Wendy Jo Mifsud is senior planner at the Planning Authority with an interest in participatory planning and the use of technology in aiding bottom-up approaches to decision-making, subjects which form the theme of her ongoing PhD studies. This research deals with an analysis of whether Public Participation Geographic Information Science can provide an improved platform for citizen engagement in spatial planning, especially in the context of community spaces such as those being regenerated as cultural infrastructure within the remit of the Valletta 2018 Capital of Culture.
Wendy’s academic background has been varied, starting with an undergraduate degree in Architecture and Civil Engineering, and going on to gain postgraduate qualifications in Sustainable Heritage and GIS. Following a three year period during which Wendy worked on numerous urban planning projects in the UK, she returned to Malta and joined the Ministry for Transport and Infrastructure to coordinate various heritage-related initiatives. She now works at the Planning Authority, dealing mainly with forward planning and strategic policy-making in the Maltese context.
Citizen engagement can be embarked upon for numerous place-based applications and can deal with divergent themes. In spatial planning, and even more particularly in planning for constantly developing places, successful citizen engagement can be a milestone in the drive towards sustainable city development. The Valletta 2018 European Capital of Culture process has simultaneously catalysed the development of cultural infrastructure in Malta and a process of citizen engagement in culture-led regeneration.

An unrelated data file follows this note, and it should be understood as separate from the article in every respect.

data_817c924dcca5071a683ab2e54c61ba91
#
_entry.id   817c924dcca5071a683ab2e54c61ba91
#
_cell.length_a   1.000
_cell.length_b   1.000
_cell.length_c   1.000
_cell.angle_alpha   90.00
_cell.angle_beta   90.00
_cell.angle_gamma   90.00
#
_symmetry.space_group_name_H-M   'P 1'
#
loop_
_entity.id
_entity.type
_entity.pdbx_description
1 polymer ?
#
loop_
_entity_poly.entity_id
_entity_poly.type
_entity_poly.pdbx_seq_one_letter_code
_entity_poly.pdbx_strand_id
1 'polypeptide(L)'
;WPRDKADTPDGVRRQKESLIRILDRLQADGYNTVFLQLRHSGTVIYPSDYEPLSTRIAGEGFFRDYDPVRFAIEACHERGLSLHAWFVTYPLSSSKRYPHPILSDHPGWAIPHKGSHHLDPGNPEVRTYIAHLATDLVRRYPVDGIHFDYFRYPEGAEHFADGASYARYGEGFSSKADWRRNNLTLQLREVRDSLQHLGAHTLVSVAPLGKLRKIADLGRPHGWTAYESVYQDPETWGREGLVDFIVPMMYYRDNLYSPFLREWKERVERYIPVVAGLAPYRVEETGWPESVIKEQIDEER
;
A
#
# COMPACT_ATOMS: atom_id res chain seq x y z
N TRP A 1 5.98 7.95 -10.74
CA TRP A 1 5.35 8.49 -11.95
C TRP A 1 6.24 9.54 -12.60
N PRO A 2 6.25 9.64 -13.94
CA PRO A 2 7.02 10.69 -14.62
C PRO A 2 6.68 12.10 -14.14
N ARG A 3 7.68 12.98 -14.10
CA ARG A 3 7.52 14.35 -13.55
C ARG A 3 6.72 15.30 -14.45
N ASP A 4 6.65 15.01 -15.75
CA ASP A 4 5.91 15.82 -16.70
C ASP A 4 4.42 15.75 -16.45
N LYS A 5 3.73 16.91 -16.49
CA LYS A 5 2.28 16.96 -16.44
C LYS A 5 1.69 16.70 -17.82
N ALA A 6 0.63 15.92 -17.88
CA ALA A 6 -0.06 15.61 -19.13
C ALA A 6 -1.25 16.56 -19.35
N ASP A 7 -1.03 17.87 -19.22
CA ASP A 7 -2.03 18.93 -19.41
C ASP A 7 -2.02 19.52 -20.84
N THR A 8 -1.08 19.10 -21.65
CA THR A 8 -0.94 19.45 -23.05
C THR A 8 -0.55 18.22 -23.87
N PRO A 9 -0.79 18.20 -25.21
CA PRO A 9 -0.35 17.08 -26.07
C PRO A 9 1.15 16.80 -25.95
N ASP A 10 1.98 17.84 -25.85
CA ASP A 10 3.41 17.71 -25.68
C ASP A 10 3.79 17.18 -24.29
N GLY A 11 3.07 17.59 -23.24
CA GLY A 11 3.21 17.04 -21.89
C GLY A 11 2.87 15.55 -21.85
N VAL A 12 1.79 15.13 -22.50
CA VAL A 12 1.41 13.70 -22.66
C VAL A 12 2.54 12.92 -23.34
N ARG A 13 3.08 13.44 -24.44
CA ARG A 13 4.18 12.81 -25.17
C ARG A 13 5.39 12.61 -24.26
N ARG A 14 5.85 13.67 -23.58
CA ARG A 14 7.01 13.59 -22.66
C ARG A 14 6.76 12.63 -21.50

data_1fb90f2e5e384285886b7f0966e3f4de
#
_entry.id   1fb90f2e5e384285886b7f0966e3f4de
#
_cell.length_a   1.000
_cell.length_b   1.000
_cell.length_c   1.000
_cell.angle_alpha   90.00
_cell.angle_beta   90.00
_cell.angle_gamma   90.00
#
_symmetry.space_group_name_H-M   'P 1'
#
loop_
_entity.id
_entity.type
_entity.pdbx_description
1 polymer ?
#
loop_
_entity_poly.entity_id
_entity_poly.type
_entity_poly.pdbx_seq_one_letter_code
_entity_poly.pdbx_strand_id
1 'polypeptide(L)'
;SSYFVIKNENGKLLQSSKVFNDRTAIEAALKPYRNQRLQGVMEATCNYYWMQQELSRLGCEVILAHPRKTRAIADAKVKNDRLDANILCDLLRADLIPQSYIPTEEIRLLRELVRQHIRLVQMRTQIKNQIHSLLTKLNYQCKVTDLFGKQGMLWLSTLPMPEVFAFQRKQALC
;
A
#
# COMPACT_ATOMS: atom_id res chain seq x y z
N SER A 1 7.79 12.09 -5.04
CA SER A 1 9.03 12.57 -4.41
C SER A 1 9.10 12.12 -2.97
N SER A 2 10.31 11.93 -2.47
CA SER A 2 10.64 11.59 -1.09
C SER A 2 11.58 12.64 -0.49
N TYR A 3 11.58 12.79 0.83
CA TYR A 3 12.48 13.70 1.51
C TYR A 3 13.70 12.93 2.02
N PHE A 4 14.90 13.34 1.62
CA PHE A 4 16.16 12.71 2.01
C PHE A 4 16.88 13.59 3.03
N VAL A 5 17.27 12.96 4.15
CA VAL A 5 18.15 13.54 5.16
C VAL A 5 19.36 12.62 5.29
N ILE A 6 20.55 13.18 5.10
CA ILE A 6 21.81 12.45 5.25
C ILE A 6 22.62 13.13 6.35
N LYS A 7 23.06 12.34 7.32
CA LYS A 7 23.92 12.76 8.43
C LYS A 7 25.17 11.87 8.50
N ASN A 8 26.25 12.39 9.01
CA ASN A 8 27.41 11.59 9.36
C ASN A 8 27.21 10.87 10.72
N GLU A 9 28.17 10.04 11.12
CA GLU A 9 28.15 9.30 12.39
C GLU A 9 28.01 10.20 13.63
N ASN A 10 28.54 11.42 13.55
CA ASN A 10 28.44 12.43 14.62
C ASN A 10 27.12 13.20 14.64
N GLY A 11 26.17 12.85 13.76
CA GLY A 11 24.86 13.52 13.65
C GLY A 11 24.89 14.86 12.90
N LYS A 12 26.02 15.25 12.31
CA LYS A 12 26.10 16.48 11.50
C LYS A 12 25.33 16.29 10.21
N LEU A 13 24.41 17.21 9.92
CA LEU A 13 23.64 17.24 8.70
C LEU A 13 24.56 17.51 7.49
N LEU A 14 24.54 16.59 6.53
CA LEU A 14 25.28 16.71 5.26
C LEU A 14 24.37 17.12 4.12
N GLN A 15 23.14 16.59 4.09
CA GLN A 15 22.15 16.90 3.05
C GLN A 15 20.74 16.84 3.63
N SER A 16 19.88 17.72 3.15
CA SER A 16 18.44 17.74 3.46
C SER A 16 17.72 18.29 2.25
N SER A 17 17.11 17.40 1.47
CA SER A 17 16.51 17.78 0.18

In particular, Valletta has experienced significant change during the past five years, a situation that has been characterised both its transformative qualities as well as by its ability to mobilise people in the achievement of enhancing the liveability of the places they inhabit. Projects of note in Valletta include MUZA, Strait Street, the Covered Market and the Biccerija Design Cluster; and one must also give due weight to the consideration of the multiplier effects that these projects have on the wider regeneration of the area within which they are located.
But what are the official indicators of liveability and do these correlate with the considerations of the wider civic community? This paper explores the concept of liveability in terms of place-making, with a focus on the application of citizen engagement approaches to culture-led regeneration. The internationally recognised Mapping for Change platform developed by University College London is utilised to assess the relationship that people have with their city, assessing factors of liveability through the implementation of a Public Participation GIS initiative.